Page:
The recent COP26 in Glasgow was a good opportunity to tick off every territorial UK police force as they all seemed to be here. It would be fitting if there was 26 of them but we’ll have to wait for COP45 to match up. If we all make it that far.
Pub ticking is not necessarily a low carbon activity and beer drinking itself causes a high level of emissions, in my household anyway. But Brian and I are doing our bit. Taking advantage of 2 for 1 offer on Scotrail with our senior ticking railcard and free bus travel anywhere in Scotland, our mission to re-complete Tayside cost only £5.80 apiece. Which was cheaper than some of the beer we sampled.
Perth is an attractive city where the town centre still felt busy and well used even on a Wednesday afternoon, which is far from typical. It has a good mix of old, traditional pubs, modern crafty places and plenty of decent cask beer- drinking it on a midweek afternoon is a good test in many a location.
Our starting point was the Craft Beer Bottle Shop, though you wouldn’t initially realise it had a cosy room at the back.
The solitary handpump is generally only in service at weekends so it was a choice of four on the craft taps. Brian and I both went for the weakest from Glasshouse, which still weighed in at 5%. And it was definitely too early for Overtone’s maple and peanut butter stout at 12%.
It shares its premises with a nail bar, now a ubiquitous feature of our town centres, along with tanning salons, moneylenders and phone shops. Nails and Ales would have been a good name for it but probably wouldn’t have generated the same volume of hits on google for ‘Perth craft beer’. During lockdown the friendly owner started assembling his wall of beer.
As the Good Beer Guide listed Cullach Tap Room didn’t open till 3, we reverted to a familiar favourite, the Old Ship, a cosy pub tucked away from the high street. Here the Jarl was fresh and tasty – what a great beer it is when you get it newly tapped.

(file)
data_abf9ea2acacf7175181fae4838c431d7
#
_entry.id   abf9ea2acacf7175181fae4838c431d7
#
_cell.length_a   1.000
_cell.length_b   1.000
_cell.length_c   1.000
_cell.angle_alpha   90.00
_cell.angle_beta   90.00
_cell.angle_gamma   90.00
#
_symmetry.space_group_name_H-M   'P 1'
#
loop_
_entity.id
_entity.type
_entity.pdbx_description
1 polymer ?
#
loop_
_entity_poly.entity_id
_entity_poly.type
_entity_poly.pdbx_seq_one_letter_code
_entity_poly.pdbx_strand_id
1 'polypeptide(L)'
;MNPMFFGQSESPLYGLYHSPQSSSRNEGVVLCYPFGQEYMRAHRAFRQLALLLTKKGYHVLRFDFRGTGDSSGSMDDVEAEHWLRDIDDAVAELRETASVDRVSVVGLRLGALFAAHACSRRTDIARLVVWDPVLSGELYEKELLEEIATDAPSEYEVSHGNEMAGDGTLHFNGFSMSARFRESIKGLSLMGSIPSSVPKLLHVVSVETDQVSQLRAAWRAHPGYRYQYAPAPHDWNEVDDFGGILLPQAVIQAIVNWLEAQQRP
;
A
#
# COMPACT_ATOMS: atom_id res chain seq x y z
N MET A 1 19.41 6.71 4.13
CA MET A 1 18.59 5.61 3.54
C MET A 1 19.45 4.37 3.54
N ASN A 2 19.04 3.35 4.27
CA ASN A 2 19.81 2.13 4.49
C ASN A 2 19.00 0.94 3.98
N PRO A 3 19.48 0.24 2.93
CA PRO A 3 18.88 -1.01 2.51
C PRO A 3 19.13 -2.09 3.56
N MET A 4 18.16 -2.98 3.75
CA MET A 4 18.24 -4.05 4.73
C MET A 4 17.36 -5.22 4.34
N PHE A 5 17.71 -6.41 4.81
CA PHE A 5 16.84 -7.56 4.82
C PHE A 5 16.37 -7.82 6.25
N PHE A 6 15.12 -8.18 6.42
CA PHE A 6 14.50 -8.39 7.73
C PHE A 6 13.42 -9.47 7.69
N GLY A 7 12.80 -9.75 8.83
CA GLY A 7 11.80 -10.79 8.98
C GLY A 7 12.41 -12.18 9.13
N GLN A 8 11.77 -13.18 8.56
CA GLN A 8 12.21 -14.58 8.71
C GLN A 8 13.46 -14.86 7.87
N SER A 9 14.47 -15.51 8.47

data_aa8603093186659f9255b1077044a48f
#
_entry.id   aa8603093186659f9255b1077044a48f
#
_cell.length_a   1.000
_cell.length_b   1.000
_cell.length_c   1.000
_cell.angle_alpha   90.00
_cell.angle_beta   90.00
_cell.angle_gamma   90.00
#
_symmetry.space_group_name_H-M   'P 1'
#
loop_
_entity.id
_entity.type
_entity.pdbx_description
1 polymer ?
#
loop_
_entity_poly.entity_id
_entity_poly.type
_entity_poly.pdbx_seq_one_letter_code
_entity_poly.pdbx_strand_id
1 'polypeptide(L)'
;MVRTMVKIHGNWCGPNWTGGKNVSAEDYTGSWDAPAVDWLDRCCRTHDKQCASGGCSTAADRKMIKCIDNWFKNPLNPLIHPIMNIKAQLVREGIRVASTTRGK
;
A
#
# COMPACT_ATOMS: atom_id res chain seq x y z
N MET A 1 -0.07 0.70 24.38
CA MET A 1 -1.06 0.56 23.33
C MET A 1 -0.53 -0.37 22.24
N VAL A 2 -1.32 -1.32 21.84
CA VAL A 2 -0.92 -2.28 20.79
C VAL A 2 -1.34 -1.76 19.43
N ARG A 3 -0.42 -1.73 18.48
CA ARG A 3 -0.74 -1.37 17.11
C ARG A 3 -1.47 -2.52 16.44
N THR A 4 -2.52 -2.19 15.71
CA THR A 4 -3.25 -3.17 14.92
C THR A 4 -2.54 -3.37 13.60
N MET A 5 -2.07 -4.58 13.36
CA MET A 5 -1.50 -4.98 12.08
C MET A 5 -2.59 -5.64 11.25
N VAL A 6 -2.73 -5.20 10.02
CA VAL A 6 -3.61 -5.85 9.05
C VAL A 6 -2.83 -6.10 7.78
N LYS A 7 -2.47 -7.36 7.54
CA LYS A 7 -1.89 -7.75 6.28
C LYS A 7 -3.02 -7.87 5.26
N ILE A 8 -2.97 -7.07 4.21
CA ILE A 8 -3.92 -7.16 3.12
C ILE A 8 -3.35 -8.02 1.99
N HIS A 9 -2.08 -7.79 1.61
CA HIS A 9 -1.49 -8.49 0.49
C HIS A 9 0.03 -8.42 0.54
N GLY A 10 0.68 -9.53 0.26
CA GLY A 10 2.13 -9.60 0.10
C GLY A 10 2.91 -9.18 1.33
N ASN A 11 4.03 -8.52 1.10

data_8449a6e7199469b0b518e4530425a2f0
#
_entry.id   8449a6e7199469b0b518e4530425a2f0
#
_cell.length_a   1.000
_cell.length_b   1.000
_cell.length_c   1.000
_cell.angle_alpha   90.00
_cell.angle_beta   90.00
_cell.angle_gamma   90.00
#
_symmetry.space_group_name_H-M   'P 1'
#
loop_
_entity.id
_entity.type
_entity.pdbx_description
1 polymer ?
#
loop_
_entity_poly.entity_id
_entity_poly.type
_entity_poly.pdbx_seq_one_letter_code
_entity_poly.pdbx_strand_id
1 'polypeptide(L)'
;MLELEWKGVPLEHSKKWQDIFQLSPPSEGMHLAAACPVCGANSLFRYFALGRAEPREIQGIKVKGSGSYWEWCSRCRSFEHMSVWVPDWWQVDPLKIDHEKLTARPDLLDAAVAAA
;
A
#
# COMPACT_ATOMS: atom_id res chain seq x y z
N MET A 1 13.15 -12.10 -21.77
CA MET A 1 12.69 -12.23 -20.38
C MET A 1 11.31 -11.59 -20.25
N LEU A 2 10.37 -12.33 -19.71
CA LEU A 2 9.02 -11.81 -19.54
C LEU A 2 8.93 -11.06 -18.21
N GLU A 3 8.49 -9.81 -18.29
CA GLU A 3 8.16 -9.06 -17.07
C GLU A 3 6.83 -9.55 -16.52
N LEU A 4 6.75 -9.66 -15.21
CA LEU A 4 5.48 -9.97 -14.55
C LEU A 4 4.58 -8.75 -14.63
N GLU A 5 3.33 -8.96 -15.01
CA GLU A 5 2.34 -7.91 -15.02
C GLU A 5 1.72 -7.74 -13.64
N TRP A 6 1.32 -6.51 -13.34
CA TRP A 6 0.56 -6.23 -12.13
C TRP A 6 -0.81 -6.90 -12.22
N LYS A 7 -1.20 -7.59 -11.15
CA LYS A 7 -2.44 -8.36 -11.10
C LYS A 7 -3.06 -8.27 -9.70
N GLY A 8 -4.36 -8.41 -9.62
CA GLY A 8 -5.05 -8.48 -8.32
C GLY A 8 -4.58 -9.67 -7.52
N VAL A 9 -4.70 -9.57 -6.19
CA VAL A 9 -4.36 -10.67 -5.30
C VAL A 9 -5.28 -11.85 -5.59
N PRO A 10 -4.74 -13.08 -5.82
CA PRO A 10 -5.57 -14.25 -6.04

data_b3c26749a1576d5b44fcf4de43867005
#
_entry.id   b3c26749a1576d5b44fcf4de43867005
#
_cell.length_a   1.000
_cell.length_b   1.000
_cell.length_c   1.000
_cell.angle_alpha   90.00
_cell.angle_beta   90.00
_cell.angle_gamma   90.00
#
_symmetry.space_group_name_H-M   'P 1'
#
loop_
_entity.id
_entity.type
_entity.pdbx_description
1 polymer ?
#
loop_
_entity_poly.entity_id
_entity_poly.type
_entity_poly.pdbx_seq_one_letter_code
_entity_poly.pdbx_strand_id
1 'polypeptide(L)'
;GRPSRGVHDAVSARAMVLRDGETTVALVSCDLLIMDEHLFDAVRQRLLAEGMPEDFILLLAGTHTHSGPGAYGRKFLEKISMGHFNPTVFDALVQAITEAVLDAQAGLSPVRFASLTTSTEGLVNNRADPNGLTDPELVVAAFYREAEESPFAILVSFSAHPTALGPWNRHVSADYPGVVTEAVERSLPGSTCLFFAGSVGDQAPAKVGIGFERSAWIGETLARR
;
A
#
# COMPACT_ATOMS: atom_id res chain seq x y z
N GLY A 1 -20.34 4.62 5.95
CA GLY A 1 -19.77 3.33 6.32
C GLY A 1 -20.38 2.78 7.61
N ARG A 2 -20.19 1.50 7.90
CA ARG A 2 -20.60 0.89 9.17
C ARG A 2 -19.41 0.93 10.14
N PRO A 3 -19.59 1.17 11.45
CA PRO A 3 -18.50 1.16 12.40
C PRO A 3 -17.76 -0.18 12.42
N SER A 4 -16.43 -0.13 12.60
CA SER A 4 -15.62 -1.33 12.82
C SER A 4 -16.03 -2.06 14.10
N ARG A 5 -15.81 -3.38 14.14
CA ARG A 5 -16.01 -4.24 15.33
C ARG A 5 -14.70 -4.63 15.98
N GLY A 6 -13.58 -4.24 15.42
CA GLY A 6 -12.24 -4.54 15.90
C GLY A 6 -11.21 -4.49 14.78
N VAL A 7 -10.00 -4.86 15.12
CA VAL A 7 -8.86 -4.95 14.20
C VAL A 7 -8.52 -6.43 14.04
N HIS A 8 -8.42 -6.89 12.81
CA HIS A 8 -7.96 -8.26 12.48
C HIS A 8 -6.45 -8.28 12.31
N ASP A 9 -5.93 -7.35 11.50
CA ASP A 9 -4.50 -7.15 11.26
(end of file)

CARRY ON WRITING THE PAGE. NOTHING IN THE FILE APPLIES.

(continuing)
The frontage isn’t enhanced by the Christmas lights, bins and building site next door but inside is a warm, calm place to enjoy a drink just as pubs were always intended to be.
The Cullach is also welcoming but has a very different vibe, a bouncy young dog called Sonny and all beers on key keg. Maybe it attracts a young crowd after work but today it was raking in the grey pound soon after opening. It was more like Tails and Frails in here.
We tried all three of their own, the Tayside IPA of which was the pick of the bunch, plus an 8% from Wild Weather, for which the term chewy was coined.
The oldies (us oldies?) were all knocking back the beer and perhaps contemplating the Breakfast Pizza. The counter above registers each time the bar gets a like on Facebook. Modern ways eh?
Next we got the bus to Kinross to score the other new Guide entry, the Loch Leven Brewery Tap. Situated on the main road, the brewery itself is in a former public toilet. The taproom is a smart, modern addition.
Three of their own beers were on cask. As the buses are only every two hours we tried them all. King Slayer, the strongest at 5.2%, was our favourite.
Locals came in to fill their growlers, the sizeable outlay for which which proved a godsend to the brewery during periods of restrictions. Shake Some Action by the Flamin’ Groovies was our 1976 soundtrack.
The 45 minutes back in Perth before our train home was spent in another traditional pub, now called Dickens but once the John Moir, where the Strathbaan Eighty Bob was on good form.
All in all, a fine day out.